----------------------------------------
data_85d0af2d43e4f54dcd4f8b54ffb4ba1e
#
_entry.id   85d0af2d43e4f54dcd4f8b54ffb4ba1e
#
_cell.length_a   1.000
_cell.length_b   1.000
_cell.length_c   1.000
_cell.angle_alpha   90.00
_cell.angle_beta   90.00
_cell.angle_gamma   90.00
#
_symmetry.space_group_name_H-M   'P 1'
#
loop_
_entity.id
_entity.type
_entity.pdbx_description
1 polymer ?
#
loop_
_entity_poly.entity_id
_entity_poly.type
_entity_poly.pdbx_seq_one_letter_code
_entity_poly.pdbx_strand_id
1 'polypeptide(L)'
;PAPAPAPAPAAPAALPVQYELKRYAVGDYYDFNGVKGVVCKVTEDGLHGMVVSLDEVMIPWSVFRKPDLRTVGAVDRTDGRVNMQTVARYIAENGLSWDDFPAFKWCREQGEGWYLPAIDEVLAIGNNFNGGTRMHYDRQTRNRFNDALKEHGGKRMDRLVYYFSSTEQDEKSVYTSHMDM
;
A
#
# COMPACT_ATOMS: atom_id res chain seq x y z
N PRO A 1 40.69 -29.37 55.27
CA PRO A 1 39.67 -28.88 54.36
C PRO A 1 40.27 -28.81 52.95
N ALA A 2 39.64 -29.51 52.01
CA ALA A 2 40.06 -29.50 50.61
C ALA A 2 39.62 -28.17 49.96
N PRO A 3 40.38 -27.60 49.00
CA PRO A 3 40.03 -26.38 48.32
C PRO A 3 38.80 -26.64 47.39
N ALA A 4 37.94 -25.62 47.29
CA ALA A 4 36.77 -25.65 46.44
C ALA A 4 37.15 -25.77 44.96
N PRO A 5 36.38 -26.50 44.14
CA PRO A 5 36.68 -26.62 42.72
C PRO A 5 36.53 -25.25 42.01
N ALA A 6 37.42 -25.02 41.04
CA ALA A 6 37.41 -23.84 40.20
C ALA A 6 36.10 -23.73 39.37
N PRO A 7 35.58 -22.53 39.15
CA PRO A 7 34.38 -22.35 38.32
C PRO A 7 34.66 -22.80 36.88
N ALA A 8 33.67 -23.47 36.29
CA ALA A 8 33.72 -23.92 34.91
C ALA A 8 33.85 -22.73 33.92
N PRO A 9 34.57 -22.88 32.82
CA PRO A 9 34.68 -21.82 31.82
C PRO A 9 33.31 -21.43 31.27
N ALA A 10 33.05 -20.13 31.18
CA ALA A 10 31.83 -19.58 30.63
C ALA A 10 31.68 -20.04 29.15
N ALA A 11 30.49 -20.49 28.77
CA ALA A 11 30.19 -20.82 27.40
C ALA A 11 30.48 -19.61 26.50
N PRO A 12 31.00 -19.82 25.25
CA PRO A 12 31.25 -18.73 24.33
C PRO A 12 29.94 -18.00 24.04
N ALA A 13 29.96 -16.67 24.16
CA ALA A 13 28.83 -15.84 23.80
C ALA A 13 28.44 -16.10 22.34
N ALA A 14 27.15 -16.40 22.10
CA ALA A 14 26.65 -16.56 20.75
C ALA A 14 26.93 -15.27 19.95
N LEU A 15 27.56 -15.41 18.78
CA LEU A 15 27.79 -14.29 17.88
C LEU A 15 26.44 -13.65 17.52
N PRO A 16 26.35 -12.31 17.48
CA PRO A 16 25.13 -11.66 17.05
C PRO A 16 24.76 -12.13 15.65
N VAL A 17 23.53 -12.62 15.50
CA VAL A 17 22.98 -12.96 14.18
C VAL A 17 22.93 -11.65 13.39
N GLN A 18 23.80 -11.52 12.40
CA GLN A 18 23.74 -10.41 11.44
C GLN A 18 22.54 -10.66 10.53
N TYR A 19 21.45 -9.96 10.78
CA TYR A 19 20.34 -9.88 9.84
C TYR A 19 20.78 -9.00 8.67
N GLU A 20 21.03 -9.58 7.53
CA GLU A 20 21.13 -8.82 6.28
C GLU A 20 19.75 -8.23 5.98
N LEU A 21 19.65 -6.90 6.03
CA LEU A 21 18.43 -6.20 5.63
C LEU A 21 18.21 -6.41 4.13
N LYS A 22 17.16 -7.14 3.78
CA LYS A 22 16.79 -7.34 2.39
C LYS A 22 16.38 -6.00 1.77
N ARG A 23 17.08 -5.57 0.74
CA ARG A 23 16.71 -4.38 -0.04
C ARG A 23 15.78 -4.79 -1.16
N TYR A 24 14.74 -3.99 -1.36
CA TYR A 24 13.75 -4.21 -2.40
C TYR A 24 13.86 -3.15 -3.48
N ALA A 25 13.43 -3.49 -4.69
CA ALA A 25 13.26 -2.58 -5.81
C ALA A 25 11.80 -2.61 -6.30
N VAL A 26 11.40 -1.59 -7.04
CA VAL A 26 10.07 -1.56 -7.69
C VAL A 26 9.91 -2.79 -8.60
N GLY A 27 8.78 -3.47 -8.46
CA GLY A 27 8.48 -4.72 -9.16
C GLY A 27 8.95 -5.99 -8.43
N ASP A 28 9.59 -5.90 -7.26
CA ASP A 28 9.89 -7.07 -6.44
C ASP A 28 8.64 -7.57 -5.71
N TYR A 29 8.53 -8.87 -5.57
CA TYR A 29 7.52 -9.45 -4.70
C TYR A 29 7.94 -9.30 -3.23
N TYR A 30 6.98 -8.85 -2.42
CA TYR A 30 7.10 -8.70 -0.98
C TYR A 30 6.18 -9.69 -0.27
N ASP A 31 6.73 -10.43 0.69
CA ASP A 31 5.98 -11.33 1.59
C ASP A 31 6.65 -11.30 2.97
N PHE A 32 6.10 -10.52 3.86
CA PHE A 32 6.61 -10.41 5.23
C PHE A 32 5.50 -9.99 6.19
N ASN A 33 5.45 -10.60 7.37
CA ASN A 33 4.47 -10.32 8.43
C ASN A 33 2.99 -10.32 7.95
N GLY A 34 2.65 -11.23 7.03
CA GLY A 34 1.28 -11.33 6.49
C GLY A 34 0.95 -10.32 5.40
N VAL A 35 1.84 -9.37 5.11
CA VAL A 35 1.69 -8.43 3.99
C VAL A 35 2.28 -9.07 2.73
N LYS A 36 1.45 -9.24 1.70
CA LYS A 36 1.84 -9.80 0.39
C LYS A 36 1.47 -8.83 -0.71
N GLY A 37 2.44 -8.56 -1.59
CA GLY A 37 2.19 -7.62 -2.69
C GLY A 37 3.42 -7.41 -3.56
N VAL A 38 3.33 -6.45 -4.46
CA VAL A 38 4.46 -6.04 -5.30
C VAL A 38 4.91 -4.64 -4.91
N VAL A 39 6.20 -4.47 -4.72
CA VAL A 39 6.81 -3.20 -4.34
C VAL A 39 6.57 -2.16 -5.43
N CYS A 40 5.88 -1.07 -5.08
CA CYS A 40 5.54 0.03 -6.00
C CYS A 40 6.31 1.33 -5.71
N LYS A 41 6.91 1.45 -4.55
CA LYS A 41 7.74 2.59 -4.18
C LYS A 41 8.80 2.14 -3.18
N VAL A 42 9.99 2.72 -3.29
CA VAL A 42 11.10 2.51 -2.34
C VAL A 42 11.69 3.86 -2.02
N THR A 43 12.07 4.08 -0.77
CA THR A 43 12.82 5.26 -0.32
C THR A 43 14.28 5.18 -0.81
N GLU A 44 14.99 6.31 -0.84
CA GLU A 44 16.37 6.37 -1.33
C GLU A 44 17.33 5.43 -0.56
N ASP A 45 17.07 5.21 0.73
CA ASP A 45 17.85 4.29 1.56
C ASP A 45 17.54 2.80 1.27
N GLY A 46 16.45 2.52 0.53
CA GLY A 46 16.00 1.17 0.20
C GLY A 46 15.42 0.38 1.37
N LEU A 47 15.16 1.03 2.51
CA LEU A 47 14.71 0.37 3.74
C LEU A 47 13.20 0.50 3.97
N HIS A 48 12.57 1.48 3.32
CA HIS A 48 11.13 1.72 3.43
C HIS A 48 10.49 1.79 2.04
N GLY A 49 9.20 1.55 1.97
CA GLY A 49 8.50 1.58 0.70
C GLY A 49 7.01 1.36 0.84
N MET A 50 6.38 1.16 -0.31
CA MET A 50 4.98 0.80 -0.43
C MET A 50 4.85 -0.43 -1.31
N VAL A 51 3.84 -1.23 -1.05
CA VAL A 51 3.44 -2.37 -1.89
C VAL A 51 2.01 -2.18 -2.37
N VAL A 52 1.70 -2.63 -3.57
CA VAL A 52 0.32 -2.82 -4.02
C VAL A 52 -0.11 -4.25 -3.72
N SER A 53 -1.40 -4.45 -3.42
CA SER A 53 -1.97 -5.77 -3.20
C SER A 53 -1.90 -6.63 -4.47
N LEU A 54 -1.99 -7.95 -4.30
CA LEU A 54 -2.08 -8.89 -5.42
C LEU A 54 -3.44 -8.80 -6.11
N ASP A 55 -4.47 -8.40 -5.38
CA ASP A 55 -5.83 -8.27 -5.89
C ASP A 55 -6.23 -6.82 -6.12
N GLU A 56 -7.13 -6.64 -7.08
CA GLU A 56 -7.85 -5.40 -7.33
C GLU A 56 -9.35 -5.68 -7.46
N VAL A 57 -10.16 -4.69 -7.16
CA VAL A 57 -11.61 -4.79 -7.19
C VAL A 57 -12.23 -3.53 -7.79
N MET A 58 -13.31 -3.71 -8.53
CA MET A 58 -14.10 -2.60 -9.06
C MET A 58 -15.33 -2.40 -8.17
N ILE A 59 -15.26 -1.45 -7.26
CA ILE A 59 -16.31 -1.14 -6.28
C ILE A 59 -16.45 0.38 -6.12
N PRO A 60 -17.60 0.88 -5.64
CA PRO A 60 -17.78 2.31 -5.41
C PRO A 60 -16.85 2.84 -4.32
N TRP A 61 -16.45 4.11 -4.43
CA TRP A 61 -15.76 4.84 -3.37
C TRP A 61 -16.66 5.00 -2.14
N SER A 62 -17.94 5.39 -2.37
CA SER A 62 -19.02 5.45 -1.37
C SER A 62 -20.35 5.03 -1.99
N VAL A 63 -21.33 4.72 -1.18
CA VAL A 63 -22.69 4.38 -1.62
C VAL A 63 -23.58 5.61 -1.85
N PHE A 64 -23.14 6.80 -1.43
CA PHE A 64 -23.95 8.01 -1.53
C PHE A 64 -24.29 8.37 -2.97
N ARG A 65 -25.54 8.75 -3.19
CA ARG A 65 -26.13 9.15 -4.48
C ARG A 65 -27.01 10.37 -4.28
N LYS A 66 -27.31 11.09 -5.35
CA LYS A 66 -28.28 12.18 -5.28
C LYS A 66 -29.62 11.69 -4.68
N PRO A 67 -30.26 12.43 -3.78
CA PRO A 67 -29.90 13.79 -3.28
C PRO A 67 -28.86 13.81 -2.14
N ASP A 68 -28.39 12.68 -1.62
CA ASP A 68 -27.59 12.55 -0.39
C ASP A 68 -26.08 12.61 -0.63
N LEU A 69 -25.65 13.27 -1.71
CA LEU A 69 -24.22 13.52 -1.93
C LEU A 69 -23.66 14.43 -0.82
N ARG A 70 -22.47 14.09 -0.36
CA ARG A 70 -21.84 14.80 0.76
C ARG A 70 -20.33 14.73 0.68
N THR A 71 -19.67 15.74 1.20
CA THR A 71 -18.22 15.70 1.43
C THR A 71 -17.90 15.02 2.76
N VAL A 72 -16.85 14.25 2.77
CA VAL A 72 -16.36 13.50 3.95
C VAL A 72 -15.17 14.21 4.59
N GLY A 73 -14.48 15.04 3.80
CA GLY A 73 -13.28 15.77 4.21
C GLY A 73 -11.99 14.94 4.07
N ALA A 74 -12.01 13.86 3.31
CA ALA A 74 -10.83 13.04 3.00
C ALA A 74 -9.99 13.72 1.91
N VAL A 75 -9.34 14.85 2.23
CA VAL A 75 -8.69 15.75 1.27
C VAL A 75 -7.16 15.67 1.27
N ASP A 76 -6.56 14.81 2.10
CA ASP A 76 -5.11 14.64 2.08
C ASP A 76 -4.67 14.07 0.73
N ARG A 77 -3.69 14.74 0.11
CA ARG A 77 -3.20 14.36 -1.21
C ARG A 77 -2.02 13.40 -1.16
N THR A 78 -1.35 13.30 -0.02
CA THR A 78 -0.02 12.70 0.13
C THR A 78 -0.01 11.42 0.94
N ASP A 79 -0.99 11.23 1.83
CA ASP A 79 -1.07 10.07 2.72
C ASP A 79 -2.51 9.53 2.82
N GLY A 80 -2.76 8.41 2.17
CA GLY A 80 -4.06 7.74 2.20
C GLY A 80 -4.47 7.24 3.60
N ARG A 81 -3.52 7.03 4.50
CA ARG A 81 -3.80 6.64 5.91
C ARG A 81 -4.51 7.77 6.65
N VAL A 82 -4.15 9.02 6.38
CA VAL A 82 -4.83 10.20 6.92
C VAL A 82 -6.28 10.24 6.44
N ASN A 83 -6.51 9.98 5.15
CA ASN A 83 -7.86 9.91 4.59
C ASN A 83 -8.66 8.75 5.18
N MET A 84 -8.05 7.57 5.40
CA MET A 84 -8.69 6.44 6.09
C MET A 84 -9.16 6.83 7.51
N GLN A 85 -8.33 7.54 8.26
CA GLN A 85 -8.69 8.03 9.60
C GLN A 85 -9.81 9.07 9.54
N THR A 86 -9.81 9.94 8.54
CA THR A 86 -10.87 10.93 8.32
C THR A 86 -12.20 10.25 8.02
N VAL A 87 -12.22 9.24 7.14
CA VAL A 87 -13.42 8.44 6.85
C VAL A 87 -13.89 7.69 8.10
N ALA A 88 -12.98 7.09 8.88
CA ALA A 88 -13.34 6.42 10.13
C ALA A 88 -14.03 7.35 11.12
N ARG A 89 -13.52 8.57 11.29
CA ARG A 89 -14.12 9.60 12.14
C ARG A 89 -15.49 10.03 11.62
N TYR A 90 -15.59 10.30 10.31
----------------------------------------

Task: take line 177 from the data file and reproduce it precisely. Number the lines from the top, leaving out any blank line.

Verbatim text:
C GLY A 49 7.01 1.36 0.84